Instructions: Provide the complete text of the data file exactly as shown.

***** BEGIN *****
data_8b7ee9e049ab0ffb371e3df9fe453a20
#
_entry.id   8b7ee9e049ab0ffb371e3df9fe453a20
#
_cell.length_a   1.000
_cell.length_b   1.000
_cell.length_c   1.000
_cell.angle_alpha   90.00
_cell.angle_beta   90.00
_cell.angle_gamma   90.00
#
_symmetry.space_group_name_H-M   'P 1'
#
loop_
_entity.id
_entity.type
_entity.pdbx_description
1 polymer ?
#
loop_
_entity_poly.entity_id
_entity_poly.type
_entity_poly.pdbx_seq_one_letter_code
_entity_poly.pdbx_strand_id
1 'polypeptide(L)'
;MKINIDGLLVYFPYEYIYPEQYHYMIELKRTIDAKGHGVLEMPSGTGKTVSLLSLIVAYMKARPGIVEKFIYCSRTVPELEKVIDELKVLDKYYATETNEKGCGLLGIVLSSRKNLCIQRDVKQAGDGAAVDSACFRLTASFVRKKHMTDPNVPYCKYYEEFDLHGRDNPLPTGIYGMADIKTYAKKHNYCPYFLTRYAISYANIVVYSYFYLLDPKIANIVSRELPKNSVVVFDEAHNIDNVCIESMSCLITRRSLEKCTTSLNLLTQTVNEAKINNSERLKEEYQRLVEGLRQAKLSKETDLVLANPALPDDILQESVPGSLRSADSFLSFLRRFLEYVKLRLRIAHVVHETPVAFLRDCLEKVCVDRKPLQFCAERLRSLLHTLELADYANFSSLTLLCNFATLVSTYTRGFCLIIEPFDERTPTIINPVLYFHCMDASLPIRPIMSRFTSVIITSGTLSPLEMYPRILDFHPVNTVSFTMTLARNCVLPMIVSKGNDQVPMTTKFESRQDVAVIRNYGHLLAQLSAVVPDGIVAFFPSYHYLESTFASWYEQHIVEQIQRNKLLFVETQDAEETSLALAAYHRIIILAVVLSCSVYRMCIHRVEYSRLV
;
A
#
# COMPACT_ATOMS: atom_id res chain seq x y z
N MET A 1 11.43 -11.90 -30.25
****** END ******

data_8b7ee9e049ab0ffb371e3df9fe453a20
#
_entry.id   8b7ee9e049ab0ffb371e3df9fe453a20
#
_cell.length_a   1.000
_cell.length_b   1.000
_cell.length_c   1.000
_cell.angle_alpha   90.00
_cell.angle_beta   90.00
_cell.angle_gamma   90.00
#
_symmetry.space_group_name_H-M   'P 1'
#
loop_
_entity.id
_entity.type
_entity.pdbx_description
1 polymer ?
#
loop_
_entity_poly.entity_id
_entity_poly.type
_entity_poly.pdbx_seq_one_letter_code
_entity_poly.pdbx_strand_id
1 'polypeptide(L)'
;MKINIDGLLVYFPYEYIYPEQYHYMIELKRTIDAKGHGVLEMPSGTGKTVSLLSLIVAYMKARPGIVEKFIYCSRTVPELEKVIDELKVLDKYYATETNEKGCGLLGIVLSSRKNLCIQRDVKQAGDGAAVDSACFRLTASFVRKKHMTDPNVPYCKYYEEFDLHGRDNPLPTGIYGMADIKTYAKKHNYCPYFLTRYAISYANIVVYSYFYLLDPKIANIVSRELPKNSVVVFDEAHNIDNVCIESMSCLITRRSLEKCTTSLNLLTQTVNEAKINNSERLKEEYQRLVEGLRQAKLSKETDLVLANPALPDDILQESVPGSLRSADSFLSFLRRFLEYVKLRLRIAHVVHETPVAFLRDCLEKVCVDRKPLQFCAERLRSLLHTLELADYANFSSLTLLCNFATLVSTYTRGFCLIIEPFDERTPTIINPVLYFHCMDASLPIRPIMSRFTSVIITSGTLSPLEMYPRILDFHPVNTVSFTMTLARNCVLPMIVSKGNDQVPMTTKFESRQDVAVIRNYGHLLAQLSAVVPDGIVAFFPSYHYLESTFASWYEQHIVEQIQRNKLLFVETQDAEETSLALAAYHRIIILAVVLSCSVYRMCIHRVEYSRLV
;
A
#
# COMPACT_ATOMS: atom_id res chain seq x y z
N MET A 1 11.43 -11.90 -30.25